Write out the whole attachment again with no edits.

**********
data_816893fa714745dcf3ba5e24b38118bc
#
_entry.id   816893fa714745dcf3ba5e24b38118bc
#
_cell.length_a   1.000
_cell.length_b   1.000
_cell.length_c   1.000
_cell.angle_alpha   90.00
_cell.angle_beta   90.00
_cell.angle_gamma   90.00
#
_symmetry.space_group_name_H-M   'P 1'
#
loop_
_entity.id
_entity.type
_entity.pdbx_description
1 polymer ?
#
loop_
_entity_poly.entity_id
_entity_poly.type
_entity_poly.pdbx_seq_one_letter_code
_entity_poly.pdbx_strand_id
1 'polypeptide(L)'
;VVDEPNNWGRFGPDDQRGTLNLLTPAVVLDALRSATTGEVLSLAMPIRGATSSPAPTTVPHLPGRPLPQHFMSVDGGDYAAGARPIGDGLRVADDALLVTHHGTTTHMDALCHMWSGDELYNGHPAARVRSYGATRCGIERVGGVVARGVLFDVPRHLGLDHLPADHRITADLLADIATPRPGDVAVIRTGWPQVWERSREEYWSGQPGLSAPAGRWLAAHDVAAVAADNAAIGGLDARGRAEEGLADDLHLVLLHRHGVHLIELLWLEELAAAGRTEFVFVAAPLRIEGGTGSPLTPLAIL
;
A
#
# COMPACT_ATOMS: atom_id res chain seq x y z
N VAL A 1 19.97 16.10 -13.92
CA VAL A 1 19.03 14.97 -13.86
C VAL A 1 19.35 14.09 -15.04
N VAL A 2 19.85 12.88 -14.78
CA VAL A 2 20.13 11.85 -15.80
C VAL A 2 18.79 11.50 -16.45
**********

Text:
data_816893fa714745dcf3ba5e24b38118bc
#
_entry.id   816893fa714745dcf3ba5e24b38118bc
#
_cell.length_a   1.000
_cell.length_b   1.000
_cell.length_c   1.000
_cell.angle_alpha   90.00
_cell.angle_beta   90.00
_cell.angle_gamma   90.00
#
_symmetry.space_group_name_H-M   'P 1'
#
loop_
_entity.id
_entity.type
_entity.pdbx_description
1 polymer ?
#
loop_
_entity_poly.entity_id
_entity_poly.type
_entity_poly.pdbx_seq_one_letter_code
_entity_poly.pdbx_strand_id
1 'polypeptide(L)'
;VVDEPNNWGRFGPDDQRGTLNLLTPAVVLDALRSATTGEVLSLAMPIRGATSSPAPTTVPHLPGRPLPQHFMSVDGGDYAAGARPIGDGLRVADDALLVTHHGTTTHMDALCHMWSGDELYNGHPAARVRSYGATRCGIERVGGVVARGVLFDVPRHLGLDHLPADHRITADLLADIATPRPGDVAVIRTGWPQVWERSREEYWSGQPGLSAPAGRWLAAHDVAAVAADNAAIGGLDARGRAEEGLADDLHLVLLHRHGVHLIELLWLEELAAAGRTEFVFVAAPLRIEGGTGSPLTPLAIL
;
A
#
# COMPACT_ATOMS: atom_id res chain seq x y z
N VAL A 1 19.97 16.10 -13.92
CA VAL A 1 19.03 14.97 -13.86
C VAL A 1 19.35 14.09 -15.04
N VAL A 2 19.85 12.88 -14.78
CA VAL A 2 20.13 11.85 -15.80
C VAL A 2 18.79 11.50 -16.45